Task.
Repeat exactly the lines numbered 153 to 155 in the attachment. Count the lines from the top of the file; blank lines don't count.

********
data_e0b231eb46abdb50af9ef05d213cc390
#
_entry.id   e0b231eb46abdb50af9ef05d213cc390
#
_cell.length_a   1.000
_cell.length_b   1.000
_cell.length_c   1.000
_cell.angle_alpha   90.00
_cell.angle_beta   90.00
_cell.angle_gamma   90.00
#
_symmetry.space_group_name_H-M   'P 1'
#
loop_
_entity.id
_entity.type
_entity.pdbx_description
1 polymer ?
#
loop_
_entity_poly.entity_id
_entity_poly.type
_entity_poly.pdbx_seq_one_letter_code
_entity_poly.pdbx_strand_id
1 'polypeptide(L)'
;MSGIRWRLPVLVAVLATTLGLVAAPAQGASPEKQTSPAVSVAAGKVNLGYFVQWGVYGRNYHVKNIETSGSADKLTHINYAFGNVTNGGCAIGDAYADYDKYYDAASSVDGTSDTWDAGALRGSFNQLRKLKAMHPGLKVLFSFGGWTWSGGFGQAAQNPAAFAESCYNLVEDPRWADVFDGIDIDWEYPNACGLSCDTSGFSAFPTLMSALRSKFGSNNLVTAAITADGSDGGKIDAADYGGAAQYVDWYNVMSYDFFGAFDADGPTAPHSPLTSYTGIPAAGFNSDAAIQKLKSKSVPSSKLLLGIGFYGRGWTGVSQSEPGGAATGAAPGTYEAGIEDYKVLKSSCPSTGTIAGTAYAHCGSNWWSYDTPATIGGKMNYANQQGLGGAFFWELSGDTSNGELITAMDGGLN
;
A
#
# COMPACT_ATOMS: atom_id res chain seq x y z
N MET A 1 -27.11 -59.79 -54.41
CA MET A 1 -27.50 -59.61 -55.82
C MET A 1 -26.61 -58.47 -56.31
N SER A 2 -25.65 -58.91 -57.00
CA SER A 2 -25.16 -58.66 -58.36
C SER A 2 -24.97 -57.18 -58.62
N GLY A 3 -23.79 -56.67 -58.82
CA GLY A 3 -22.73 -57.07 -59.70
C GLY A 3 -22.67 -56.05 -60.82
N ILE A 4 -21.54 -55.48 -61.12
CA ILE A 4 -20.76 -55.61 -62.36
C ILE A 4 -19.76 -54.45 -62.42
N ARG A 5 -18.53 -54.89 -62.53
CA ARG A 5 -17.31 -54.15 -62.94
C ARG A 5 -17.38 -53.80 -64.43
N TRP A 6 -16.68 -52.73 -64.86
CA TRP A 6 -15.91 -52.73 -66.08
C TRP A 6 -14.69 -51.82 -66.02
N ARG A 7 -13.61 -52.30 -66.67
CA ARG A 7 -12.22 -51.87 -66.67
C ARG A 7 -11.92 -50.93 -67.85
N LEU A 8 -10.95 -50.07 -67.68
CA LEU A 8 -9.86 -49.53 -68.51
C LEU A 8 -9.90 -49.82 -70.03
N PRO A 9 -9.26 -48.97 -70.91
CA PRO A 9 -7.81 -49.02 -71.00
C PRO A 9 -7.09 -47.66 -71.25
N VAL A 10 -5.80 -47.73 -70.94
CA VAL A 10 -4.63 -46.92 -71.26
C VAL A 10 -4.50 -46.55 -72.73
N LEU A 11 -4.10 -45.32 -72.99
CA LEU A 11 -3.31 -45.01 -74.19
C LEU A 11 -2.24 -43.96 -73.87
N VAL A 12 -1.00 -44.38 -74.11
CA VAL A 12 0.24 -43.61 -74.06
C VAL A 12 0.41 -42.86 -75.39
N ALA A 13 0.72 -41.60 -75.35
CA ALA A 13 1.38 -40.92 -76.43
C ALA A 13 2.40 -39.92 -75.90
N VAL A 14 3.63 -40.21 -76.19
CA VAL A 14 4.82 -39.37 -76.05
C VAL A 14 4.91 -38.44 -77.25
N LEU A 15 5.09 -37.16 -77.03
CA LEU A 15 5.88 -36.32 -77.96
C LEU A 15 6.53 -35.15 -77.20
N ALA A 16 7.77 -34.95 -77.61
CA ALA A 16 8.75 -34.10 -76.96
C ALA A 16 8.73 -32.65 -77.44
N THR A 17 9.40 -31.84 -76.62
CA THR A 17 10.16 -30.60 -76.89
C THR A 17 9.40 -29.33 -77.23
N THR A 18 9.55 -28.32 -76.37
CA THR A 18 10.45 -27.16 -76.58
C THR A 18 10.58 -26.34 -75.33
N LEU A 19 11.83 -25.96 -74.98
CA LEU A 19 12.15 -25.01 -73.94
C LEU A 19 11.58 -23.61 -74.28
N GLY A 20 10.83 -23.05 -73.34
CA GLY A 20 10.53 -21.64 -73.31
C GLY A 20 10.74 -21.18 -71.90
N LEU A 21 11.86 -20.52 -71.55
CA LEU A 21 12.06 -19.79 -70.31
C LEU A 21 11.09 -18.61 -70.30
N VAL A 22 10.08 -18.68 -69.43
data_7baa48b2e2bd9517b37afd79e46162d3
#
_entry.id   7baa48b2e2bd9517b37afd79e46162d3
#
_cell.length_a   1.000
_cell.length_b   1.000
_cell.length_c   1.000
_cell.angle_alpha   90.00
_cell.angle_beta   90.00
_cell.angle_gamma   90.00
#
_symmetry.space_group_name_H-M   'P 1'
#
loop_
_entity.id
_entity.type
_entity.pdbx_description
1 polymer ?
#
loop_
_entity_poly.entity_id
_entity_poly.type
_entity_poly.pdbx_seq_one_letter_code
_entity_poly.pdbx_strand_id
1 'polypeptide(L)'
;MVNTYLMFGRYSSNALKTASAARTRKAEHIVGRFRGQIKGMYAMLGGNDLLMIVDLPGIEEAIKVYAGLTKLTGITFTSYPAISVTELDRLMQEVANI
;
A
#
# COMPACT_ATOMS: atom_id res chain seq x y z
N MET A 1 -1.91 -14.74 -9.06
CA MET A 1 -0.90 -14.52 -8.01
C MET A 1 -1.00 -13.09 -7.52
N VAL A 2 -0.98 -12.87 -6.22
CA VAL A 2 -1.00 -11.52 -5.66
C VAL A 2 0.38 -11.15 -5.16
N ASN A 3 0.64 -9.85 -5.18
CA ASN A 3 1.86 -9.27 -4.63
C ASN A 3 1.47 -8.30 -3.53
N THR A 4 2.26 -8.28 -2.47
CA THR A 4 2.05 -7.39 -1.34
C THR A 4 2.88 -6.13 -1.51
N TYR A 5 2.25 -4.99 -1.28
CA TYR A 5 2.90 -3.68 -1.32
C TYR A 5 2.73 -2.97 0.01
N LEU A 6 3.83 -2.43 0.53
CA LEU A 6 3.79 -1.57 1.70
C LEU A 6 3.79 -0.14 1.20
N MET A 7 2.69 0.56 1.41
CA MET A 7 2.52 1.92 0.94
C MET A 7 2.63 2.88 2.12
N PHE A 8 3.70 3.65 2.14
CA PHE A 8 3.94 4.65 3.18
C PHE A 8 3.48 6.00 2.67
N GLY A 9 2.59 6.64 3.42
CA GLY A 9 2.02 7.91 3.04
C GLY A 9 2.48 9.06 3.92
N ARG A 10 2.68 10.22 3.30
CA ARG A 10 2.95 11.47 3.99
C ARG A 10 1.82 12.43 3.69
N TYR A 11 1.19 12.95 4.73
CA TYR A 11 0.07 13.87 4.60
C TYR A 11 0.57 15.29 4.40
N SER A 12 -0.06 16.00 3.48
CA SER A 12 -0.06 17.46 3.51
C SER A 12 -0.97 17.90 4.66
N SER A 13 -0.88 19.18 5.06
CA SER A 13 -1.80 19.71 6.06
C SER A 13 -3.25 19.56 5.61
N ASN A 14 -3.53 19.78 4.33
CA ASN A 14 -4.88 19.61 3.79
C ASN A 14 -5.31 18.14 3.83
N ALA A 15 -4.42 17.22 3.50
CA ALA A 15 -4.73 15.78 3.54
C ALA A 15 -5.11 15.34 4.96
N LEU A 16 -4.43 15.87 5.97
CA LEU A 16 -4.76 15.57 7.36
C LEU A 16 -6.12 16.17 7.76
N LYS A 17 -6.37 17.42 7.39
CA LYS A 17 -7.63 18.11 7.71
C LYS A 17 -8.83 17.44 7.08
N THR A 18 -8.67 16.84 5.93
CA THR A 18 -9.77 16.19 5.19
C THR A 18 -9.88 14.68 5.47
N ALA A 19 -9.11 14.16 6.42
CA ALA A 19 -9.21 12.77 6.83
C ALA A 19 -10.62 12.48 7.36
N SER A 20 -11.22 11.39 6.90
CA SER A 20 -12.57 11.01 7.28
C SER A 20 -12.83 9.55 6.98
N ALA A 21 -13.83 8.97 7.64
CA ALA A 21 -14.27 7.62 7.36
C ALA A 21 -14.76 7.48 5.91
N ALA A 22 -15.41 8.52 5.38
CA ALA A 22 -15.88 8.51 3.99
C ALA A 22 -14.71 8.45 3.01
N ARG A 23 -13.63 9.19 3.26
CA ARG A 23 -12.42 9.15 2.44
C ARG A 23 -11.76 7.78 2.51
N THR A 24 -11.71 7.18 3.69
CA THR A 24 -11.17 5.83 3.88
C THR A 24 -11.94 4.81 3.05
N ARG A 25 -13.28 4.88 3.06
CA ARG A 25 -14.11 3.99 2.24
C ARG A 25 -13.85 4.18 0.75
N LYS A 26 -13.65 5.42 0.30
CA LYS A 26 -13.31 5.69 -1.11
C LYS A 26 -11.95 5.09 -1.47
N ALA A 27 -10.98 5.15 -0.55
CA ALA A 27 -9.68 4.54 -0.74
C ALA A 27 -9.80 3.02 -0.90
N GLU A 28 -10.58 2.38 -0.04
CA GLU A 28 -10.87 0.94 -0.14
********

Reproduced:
CA ARG A 10 2.95 11.47 3.99
C ARG A 10 1.82 12.43 3.69
N TYR A 11 1.19 12.95 4.73